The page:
The same is true for the inner life of our soul. Rubbish collects in our heart, mind and emotions, the rubbish of unhealthy thoughts, irrational fears and debilitating attitudes towards others. Unless they are regularly removed, their build up can lead to life-limiting problems.
The Bible encourages us to maintain a healthy soul by speaking out about the rubbish that builds up inside us. In anguish, Hannah ‘poured out her soul to the Lord’ (1 Sam 1:15) and Jabez did the same with his pain (1 Chron 4:10). The Lord’s Prayer is in part, confessional. And many Psalms are vocal expressions of ‘putting the rubbish out’ (Ps 42).
How good to know that ‘If we confess our sins, he is faithful and just and will forgive us our sins and purify us from all unrighteousness’ (1 Jn 1:9).
So, don’t let the rubbish build up. Regularly ‘put the bins out’ to the Lord and keep your inner world healthy and sweet-smelling.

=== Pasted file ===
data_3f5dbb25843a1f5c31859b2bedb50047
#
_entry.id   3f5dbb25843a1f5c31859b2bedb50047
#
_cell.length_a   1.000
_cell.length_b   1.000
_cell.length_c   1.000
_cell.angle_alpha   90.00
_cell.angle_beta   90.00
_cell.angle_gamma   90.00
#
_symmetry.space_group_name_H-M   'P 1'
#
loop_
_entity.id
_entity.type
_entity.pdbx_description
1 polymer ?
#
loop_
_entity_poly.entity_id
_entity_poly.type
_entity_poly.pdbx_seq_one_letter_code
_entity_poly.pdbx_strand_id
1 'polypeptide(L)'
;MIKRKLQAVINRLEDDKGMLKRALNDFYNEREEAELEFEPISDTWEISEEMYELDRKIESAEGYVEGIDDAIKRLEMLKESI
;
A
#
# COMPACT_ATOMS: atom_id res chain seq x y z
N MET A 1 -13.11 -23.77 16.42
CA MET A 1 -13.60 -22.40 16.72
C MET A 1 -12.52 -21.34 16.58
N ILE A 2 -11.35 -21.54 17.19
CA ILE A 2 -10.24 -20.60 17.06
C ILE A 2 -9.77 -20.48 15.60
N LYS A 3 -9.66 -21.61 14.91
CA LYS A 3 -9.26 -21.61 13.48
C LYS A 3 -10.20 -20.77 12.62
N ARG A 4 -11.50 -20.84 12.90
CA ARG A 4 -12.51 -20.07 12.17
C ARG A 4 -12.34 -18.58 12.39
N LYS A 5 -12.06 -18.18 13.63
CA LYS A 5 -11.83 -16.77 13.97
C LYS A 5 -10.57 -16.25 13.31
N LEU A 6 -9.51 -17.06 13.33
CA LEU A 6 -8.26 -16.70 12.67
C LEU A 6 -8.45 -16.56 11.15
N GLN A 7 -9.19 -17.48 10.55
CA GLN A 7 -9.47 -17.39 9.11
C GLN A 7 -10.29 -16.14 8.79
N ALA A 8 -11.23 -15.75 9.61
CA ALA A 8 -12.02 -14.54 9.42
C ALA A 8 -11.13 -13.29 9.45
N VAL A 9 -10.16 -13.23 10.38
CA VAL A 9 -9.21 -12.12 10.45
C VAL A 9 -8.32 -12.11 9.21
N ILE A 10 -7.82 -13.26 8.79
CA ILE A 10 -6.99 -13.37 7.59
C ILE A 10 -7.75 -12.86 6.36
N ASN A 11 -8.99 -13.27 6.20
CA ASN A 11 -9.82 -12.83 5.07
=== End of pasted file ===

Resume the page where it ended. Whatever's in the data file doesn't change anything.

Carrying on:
And if needed, talk to an appropriate person too, so we can pray for one another and find healing (James 5:16).
‘Have you put the bins out?’
Every few months my power washer comes out to blast away the algae, lichen and moss that relentlessly build up on the paths around our house. It’s a long and messy job but must be done if they are to remain safe and looking their best.
It is always satisfying to survey my finished work. But deep down I know that despite my best efforts the grime is relentless, and I’ll soon be doing it all again.
Life without Jesus is like that. We try our best to find a place of lasting safety and to be the beautiful person God created us to be. But things build up – negative, fearful and debilitating things that soil our lives like the build-up of grime on my paths. And it weighs us down.
So, we get the ‘power washer’ of human effort out and make a resolution to change, be better, be kinder, think more positively. We blast the grime away. But deep down, know we are powerless to prevent its gradual return.